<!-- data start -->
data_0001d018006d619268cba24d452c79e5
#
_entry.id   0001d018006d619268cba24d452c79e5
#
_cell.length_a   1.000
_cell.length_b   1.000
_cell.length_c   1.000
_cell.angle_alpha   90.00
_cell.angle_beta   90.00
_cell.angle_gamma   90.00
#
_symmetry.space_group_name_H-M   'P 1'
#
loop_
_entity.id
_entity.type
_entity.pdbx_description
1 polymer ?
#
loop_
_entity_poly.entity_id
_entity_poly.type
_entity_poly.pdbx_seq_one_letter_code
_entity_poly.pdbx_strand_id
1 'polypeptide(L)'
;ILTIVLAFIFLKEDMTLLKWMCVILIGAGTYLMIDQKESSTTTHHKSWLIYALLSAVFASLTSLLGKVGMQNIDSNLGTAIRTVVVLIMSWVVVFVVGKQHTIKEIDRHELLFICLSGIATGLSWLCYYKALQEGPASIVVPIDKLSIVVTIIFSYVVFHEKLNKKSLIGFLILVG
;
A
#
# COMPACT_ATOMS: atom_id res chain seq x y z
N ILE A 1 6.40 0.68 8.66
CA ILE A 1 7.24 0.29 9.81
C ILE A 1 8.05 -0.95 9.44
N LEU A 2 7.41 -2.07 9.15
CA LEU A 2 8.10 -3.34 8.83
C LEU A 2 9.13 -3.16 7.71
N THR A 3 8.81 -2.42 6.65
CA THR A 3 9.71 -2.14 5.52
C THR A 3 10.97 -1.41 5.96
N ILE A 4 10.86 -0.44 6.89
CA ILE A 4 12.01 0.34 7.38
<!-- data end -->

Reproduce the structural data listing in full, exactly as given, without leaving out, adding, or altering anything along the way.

data_0001d018006d619268cba24d452c79e5
#
_entry.id   0001d018006d619268cba24d452c79e5
#
_cell.length_a   1.000
_cell.length_b   1.000
_cell.length_c   1.000
_cell.angle_alpha   90.00
_cell.angle_beta   90.00
_cell.angle_gamma   90.00
#
_symmetry.space_group_name_H-M   'P 1'
#
loop_
_entity.id
_entity.type
_entity.pdbx_description
1 polymer ?
#
loop_
_entity_poly.entity_id
_entity_poly.type
_entity_poly.pdbx_seq_one_letter_code
_entity_poly.pdbx_strand_id
1 'polypeptide(L)'
;ILTIVLAFIFLKEDMTLLKWMCVILIGAGTYLMIDQKESSTTTHHKSWLIYALLSAVFASLTSLLGKVGMQNIDSNLGTAIRTVVVLIMSWVVVFVVGKQHTIKEIDRHELLFICLSGIATGLSWLCYYKALQEGPASIVVPIDKLSIVVTIIFSYVVFHEKLNKKSLIGFLILVG
;
A
#
# COMPACT_ATOMS: atom_id res chain seq x y z
N ILE A 1 6.40 0.68 8.66
CA ILE A 1 7.24 0.29 9.81
C ILE A 1 8.05 -0.95 9.44
N LEU A 2 7.41 -2.07 9.15
CA LEU A 2 8.10 -3.34 8.83
C LEU A 2 9.13 -3.16 7.71
N THR A 3 8.81 -2.42 6.65
CA THR A 3 9.71 -2.14 5.52
C THR A 3 10.97 -1.41 5.96
N ILE A 4 10.86 -0.44 6.89
CA ILE A 4 12.01 0.34 7.38